Dan Kern and Jered McLenigan star in THE WOMAN IN BLACK at Act II Playhouse. Photo by Mark Garvin.

THE WOMAN IN BLACK: A GHOST PLAY (Act II): 60-second review

THE WOMAN IN BLACK: A GHOST PLAY is a cleverly constructed stage production by Stephen Mallatratt based on a novel by Susan Hill. It is a story within a story with Arthur Kipps (Dan Kern) seeking the assistance of an actor (Jered McLenigan) to tell his terrifying and sorrowful tale he’s compiled into a five hour manuscript. The actor encourages Kipps to tell the story through acting; the actor playing the role of Kipps and Kipps playing the roles of the people he encountered during his experiences.

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MAKESHIFT (Murmuration Theater): 60-second review

Strange games are afoot upstairs at Plays and Players. Not light or fun games, either—we’re talking full-on Don’t-talk-about-our-son-Martha! games here. Murmuration Theater’s new play MAKESHIFT throws us right into the middle of two different stories, and figures we’re smart enough to figure out what’s going on. The show doesn’t dole out much information, and when it does, it’s timed for maximum effect. Once you get enough to realize the show’s central conceit (which is quite nice, and unfolds so organically that I’d hate to spoil it), the earlier scenes come into better focus and make more sense.

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Photo by Yi Zhao

THE GARDEN (Nichole Canuso Dance Company): Offer your hand…

Six audience members isn’t an empty house; that’s the full load for Nichole Canuso Dance Company’s THE GARDEN. The basement below us is an expansive concrete stretch, a network of small rooms and squared pillars, and we’re sent down into a smallish room scattered with chairs. We’re invited to sit wherever we like.

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RFK (New City Stage): An American tragedy

Director Ginger Dayle and sound and video designer Ren Manley intersperse audio and visuals from the 1960s in New City Stage Company’s RFK, complementing Widdall’s powerful performance with a great soundtrack and contextualizing video clips. Following pre-show newsreels from JFK’s assassination, the play begins in 1964—eight months after the fateful day in Dallas.

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U.R. as Flip LeVay and Julianna Zinkel as Kimber in Arden Theatre Company’s production of Stick Fly. Photo by Mark Garvin.

STICK FLY (Arden): An inventive, relentlessly funny look at race and class

The immaculate Martha’s Vineyard home of the African American LeVay family is the set for Lydia R. Diamond’s STICK FLY at Arden Theatre Company. Plush sofas and pristine white cabinetry are the trappings around which the evening’s drama unfolds. The audience has a window into the kitchen, living room and porch where at times multiples scenes take place at complementary intervals; sometimes echoing their counterparts in the next room. The characters in the play are a complex set, all with different but overlapping backgrounds—some more than they realize.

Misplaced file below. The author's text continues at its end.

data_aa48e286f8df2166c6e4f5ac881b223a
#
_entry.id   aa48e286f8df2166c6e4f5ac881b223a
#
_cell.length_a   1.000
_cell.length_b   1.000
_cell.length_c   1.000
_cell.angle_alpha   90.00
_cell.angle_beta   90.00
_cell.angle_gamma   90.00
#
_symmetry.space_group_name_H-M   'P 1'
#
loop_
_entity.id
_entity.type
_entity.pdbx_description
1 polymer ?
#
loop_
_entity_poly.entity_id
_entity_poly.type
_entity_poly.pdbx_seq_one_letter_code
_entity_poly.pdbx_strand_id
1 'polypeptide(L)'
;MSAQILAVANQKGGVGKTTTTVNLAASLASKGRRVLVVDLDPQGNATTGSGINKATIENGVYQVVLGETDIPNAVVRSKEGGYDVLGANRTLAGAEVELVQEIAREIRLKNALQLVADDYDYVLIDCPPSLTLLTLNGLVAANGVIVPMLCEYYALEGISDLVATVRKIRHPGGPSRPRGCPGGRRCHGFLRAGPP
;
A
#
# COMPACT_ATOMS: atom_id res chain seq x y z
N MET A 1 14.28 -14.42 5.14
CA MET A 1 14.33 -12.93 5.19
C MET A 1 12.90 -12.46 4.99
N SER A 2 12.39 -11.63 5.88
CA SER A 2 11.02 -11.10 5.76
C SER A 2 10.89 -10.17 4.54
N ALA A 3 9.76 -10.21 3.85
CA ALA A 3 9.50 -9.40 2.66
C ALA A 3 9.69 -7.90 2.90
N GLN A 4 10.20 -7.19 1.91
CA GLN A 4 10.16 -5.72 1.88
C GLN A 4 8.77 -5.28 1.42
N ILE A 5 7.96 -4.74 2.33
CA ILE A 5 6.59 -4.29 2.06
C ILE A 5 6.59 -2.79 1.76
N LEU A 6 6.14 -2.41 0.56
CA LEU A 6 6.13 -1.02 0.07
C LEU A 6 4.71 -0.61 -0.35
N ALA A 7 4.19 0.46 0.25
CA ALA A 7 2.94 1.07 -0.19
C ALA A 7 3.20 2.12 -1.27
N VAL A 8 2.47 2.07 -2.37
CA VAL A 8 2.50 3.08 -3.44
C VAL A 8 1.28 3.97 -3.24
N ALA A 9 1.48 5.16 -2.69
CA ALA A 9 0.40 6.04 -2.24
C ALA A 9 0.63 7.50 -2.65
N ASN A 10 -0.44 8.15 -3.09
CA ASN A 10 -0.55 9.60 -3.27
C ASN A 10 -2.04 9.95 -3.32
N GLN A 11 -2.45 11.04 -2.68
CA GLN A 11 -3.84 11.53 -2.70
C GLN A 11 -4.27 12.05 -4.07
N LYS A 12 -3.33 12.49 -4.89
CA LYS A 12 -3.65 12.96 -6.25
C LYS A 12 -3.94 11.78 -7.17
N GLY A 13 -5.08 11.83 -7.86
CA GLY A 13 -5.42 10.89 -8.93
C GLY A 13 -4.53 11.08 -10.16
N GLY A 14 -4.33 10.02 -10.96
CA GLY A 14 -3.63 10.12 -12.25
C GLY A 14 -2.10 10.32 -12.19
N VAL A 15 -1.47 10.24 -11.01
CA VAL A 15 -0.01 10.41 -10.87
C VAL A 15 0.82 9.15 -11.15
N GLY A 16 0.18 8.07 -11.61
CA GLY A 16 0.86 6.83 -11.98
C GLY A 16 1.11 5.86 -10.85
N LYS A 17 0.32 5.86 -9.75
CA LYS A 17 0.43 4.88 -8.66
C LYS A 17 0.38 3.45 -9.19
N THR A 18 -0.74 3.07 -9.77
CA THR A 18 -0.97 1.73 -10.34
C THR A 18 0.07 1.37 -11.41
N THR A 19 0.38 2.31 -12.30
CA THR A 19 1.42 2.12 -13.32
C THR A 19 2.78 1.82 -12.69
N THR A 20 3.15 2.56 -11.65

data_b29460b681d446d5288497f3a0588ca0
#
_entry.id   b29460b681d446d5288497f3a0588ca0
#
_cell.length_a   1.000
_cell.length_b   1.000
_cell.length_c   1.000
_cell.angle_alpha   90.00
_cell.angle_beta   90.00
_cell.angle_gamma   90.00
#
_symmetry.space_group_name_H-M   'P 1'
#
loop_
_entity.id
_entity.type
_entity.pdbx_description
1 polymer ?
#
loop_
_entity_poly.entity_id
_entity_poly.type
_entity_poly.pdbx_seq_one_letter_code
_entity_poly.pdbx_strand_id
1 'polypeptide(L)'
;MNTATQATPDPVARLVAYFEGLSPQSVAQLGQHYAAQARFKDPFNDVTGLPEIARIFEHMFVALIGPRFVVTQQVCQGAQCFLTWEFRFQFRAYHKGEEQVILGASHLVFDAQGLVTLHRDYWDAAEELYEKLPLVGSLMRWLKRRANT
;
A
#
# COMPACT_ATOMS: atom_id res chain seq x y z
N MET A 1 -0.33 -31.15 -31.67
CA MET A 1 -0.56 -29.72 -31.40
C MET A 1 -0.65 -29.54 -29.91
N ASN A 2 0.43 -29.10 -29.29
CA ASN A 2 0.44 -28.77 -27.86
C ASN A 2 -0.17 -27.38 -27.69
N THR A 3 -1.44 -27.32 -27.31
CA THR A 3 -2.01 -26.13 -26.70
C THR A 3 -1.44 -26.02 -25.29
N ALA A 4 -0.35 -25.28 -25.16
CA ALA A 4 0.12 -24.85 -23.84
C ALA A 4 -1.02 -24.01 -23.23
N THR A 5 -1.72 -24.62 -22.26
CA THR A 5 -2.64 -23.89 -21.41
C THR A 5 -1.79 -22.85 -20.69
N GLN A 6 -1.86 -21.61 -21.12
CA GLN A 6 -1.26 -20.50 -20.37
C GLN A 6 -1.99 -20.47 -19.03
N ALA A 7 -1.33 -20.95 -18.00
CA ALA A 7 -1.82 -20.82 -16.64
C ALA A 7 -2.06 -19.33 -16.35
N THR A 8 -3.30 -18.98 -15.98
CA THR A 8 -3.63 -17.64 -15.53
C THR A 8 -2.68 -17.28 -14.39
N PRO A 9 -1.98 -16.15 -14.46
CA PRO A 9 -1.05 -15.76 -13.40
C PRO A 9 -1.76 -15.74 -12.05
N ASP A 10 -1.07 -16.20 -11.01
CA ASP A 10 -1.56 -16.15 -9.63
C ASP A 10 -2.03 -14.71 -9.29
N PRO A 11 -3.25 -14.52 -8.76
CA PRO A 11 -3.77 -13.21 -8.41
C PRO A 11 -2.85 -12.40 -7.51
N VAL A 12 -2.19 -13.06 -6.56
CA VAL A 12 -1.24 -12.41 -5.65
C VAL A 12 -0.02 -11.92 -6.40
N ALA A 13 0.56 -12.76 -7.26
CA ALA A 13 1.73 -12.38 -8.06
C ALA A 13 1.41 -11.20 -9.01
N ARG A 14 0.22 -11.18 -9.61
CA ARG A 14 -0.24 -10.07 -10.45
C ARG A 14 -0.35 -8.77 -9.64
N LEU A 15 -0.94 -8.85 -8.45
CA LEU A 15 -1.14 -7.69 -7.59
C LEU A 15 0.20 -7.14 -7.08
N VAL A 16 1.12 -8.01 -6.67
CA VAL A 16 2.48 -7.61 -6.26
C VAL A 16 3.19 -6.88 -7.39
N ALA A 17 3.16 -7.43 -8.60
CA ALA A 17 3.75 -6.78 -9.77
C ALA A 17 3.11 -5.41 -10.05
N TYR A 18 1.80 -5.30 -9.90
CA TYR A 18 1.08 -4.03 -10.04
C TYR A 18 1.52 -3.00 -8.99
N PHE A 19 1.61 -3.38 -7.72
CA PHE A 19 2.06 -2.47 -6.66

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Kevin Meehan.Photo credit: Kathryn Raines

WE ARE PROUD TO PRESENT (InterAct): Are You Black Enough?

Drury’s funny, traumatic, inventive and timely play will stab at you, personally, at least once. She asks whether it is important that a story be told, or if it is more important that it be told in a certain way. She uses the events in Namibia to illustrate the cracks in our own culture, the divides caused by racial issues even among a group of people who would probably all vote for the same candidate..

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The “Droogs” at the Milkbar (l to r: Katie Gould, Shamus Hunter McCarty, Kevin Rodden, and Alan Holmes as Alex) in Luna Theater Company’s A CLOCKWORK ORANGE (Photo credit: Aaron J. Oster)

A CLOCKWORK ORANGE (Luna): Commedia dell’arte meets post-modern morality play

Luna Theater Company’s interpretation of Anthony Burgess’s 1962 novel is a unique marriage of the British author’s futuristic stylizations with disturbing a cappella songs with the historic conventions of masking and stock movement inspired by Italian commedia dell’arte. It’s a perfect match to tell the cutting-edge morality tale of teen ultra-violence and reform.

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pictured: Cait O'Driscoll, photo credit: Erin Pitts

SLASHER (Figment): An improv horror

SLASHER is a one hour improv play in the vein of a B-movie horror. There’s an unnecessarily precautious “splash area” where the audience may be stained with stray stage blood. An audience member’s spin of a wheel dictates the setting and holiday (a school on Easter weekend, on opening night). If this sounds like a description of the kind of show you like to see, you’ll probably like SLASHER.

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